Tuesday, November 14, 2006
Charles' 'Promotion' Underlines Absurdity of Royals
On Wednesday November 8th I posted on how we need to have an elected head of state, so useless had our prospective hereditary version proved to be. Now comes more evidence to back up my case. The Guardian leads with pictures of him in his three uniforms of Admiral, General and Air Chief Marshall complete with respective chestfuls of medals. We read that for his 58th birthday present he has received promotion to four star rank in all three services(I tried to copy the pictures used but they were not accessible online). He already, it would seem, has four air commodoreships as part of his total of 26 honorary military titles.
If anything exemplifies the absurdity of our royal family it is this fiction that they are distinguished, battle hardened warriors combined with their obvious pleasure in accepting these meaninglass titles. The last monarch to fight in a real war was George II at Dettingen in 1743 when he led his troops into battle. Less sympathetic accounts say his horse merely bolted in the direction of the enemy and that everyone else charged after him.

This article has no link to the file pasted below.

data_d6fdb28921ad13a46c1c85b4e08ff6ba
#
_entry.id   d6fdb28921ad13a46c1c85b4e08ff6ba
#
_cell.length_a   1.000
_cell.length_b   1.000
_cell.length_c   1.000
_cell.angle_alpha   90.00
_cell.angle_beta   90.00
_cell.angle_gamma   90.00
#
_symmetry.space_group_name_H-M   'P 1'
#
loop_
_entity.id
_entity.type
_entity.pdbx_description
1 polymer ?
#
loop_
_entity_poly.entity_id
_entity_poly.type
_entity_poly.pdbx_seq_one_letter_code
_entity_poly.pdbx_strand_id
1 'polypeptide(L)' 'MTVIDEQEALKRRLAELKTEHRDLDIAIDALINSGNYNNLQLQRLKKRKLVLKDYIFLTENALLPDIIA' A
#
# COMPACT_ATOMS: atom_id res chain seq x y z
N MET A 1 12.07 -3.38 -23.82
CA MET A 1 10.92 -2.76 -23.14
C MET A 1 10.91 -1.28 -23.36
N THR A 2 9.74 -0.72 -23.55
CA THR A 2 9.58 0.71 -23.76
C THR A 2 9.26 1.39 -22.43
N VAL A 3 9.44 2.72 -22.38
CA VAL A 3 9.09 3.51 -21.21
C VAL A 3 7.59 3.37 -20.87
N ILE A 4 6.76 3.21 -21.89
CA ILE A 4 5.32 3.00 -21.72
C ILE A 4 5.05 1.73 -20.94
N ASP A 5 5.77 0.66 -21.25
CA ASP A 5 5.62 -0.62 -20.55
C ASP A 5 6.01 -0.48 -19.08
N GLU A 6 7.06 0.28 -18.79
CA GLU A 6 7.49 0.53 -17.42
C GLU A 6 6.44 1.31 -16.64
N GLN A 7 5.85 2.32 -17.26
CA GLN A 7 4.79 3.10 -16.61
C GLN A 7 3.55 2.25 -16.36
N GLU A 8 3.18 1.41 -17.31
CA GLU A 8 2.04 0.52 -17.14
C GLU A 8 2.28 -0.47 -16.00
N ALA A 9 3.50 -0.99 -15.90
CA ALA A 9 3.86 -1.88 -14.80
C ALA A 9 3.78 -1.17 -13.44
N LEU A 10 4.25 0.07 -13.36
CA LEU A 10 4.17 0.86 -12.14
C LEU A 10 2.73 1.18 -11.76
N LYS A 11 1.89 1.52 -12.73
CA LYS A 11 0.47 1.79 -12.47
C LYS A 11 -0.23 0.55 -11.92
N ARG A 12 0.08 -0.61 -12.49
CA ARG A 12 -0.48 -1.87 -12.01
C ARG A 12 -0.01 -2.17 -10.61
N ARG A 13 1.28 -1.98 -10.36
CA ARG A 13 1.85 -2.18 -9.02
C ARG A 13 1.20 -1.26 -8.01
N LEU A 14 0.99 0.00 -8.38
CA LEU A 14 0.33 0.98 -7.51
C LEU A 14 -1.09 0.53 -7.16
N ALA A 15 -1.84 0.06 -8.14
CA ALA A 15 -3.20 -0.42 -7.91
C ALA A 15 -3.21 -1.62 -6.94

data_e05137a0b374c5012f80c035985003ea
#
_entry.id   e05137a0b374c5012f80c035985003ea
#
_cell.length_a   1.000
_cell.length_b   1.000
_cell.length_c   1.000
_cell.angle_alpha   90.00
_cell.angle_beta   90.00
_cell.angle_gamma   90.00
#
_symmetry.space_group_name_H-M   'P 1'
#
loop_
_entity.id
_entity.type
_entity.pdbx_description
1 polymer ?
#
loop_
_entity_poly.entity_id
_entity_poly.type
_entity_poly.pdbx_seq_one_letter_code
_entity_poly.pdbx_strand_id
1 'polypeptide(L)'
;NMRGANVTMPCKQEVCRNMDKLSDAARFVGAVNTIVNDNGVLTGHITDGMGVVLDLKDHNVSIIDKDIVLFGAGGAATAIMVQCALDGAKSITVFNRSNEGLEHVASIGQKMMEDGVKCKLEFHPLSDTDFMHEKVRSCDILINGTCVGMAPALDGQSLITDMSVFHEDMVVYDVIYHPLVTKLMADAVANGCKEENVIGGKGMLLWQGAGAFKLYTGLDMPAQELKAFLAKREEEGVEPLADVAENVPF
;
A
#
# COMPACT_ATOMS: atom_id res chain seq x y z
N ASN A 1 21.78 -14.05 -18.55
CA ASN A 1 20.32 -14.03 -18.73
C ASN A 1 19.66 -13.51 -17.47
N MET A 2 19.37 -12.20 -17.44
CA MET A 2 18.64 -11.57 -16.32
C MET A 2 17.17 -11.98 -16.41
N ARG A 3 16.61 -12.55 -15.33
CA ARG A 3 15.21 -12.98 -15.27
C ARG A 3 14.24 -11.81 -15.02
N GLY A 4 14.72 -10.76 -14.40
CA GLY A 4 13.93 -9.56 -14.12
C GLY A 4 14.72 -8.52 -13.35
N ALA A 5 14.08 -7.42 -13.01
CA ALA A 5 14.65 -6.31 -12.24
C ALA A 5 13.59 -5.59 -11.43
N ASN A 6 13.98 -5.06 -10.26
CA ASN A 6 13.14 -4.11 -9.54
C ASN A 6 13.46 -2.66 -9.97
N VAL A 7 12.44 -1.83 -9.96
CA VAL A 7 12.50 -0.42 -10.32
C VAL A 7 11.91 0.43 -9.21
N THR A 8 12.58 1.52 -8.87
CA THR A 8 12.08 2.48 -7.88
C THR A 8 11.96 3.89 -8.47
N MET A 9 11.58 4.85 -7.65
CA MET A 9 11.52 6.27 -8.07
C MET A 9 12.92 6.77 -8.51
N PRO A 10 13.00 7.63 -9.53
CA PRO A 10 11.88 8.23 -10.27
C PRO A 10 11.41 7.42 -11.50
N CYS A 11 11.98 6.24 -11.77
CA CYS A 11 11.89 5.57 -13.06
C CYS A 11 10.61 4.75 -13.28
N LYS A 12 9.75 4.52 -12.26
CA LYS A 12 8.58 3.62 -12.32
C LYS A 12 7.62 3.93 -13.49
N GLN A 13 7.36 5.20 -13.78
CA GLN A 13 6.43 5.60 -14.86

But at least he was there and, arguably, entitled to wear a general's uniform. Prince Andrew also saw active service but Charles's military experience is limited to his captaincy of coastal minesweeper, HMS Bronington in the seventies. 'I spent most of my time petrified that I was going to run aground or we'd have a collision' commented the future Admiral of the Fleet. Nelson he most definitely ain't. I suspect it doesn't need folk like me to make the case for an elected head of state- the royals do the job far too well themselves.
Not living in the country recently you may be out of touch. Polls are ambiguous on the Royals and reflect whatever absurdities they have recently committed. I teach a huge adult current affairs class and few of them think the royal family is worth hanging on to.
If it were left to me I'd deport the royals along with 97.3% of the British aristocracy and 84.3% of the associated heritage industry to any country that would take the rabble. But abolition’s so unlikely to happen in my or even my children’s lifetimes that it isn't worth getting into much of a spin about...
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